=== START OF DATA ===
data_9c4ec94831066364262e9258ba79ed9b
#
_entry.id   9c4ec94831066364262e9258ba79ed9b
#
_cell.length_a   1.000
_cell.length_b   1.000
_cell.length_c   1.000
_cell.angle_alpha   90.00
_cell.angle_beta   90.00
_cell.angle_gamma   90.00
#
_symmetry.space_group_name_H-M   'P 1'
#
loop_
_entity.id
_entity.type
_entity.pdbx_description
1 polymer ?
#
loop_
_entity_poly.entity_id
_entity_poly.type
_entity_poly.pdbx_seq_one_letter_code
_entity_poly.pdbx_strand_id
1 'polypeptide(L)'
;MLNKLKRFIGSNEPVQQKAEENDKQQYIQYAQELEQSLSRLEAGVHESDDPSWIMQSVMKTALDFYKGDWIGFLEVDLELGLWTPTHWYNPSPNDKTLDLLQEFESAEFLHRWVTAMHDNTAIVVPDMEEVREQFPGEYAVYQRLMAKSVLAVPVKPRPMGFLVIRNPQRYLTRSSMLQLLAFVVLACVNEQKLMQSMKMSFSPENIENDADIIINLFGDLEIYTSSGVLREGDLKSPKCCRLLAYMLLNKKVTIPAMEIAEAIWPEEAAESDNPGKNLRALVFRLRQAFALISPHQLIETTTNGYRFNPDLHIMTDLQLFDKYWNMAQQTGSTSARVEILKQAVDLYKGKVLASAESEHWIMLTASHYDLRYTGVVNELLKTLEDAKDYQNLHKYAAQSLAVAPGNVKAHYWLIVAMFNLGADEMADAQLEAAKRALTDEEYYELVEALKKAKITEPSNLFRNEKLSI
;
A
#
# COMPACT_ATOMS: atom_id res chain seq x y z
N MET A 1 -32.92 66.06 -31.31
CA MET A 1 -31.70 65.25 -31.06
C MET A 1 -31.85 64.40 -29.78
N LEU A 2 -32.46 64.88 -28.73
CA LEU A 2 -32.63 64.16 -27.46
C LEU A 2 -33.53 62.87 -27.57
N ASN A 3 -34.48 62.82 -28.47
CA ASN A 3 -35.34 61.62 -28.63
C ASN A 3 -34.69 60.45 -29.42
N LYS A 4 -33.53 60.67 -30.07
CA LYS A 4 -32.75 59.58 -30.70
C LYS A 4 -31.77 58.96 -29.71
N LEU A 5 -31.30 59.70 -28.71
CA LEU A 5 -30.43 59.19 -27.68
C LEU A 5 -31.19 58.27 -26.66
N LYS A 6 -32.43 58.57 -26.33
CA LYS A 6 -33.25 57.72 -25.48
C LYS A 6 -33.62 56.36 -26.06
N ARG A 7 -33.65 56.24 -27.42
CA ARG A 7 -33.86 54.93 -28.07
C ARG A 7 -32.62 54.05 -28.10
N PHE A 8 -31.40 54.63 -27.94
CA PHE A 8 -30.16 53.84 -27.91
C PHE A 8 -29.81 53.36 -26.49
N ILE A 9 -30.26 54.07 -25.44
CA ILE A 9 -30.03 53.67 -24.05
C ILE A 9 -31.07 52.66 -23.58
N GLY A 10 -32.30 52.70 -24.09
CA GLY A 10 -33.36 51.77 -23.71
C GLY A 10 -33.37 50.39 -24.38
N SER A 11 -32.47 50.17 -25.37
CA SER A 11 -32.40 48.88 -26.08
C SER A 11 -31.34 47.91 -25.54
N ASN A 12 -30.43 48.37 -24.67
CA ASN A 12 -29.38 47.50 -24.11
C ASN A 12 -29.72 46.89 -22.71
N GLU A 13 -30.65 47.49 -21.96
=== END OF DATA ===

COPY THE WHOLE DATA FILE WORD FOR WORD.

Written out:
data_9c4ec94831066364262e9258ba79ed9b
#
_entry.id   9c4ec94831066364262e9258ba79ed9b
#
_cell.length_a   1.000
_cell.length_b   1.000
_cell.length_c   1.000
_cell.angle_alpha   90.00
_cell.angle_beta   90.00
_cell.angle_gamma   90.00
#
_symmetry.space_group_name_H-M   'P 1'
#
loop_
_entity.id
_entity.type
_entity.pdbx_description
1 polymer ?
#
loop_
_entity_poly.entity_id
_entity_poly.type
_entity_poly.pdbx_seq_one_letter_code
_entity_poly.pdbx_strand_id
1 'polypeptide(L)'
;MLNKLKRFIGSNEPVQQKAEENDKQQYIQYAQELEQSLSRLEAGVHESDDPSWIMQSVMKTALDFYKGDWIGFLEVDLELGLWTPTHWYNPSPNDKTLDLLQEFESAEFLHRWVTAMHDNTAIVVPDMEEVREQFPGEYAVYQRLMAKSVLAVPVKPRPMGFLVIRNPQRYLTRSSMLQLLAFVVLACVNEQKLMQSMKMSFSPENIENDADIIINLFGDLEIYTSSGVLREGDLKSPKCCRLLAYMLLNKKVTIPAMEIAEAIWPEEAAESDNPGKNLRALVFRLRQAFALISPHQLIETTTNGYRFNPDLHIMTDLQLFDKYWNMAQQTGSTSARVEILKQAVDLYKGKVLASAESEHWIMLTASHYDLRYTGVVNELLKTLEDAKDYQNLHKYAAQSLAVAPGNVKAHYWLIVAMFNLGADEMADAQLEAAKRALTDEEYYELVEALKKAKITEPSNLFRNEKLSI
;
A
#
# COMPACT_ATOMS: atom_id res chain seq x y z
N MET A 1 -32.92 66.06 -31.31
CA MET A 1 -31.70 65.25 -31.06
C MET A 1 -31.85 64.40 -29.78
N LEU A 2 -32.46 64.88 -28.73
CA LEU A 2 -32.63 64.16 -27.46
C LEU A 2 -33.53 62.87 -27.57
N ASN A 3 -34.48 62.82 -28.47
CA ASN A 3 -35.34 61.62 -28.63
C ASN A 3 -34.69 60.45 -29.42
N LYS A 4 -33.53 60.67 -30.07
CA LYS A 4 -32.75 59.58 -30.70
C LYS A 4 -31.77 58.96 -29.71
N LEU A 5 -31.30 59.70 -28.71
CA LEU A 5 -30.43 59.19 -27.68
C LEU A 5 -31.19 58.27 -26.66
N LYS A 6 -32.43 58.57 -26.33
CA LYS A 6 -33.25 57.72 -25.48
C LYS A 6 -33.62 56.36 -26.06
N ARG A 7 -33.65 56.24 -27.42
CA ARG A 7 -33.86 54.93 -28.07
C ARG A 7 -32.62 54.05 -28.10
N PHE A 8 -31.40 54.63 -27.94
CA PHE A 8 -30.16 53.84 -27.91
C PHE A 8 -29.81 53.36 -26.49
N ILE A 9 -30.26 54.07 -25.44
CA ILE A 9 -30.03 53.67 -24.05
C ILE A 9 -31.07 52.66 -23.58
N GLY A 10 -32.30 52.70 -24.09
CA GLY A 10 -33.36 51.77 -23.71
C GLY A 10 -33.37 50.39 -24.38
N SER A 11 -32.47 50.17 -25.37
CA SER A 11 -32.40 48.88 -26.08
C SER A 11 -31.34 47.91 -25.54
N ASN A 12 -30.43 48.37 -24.67
CA ASN A 12 -29.38 47.50 -24.11
C ASN A 12 -29.72 46.89 -22.71
N GLU A 13 -30.65 47.49 -21.96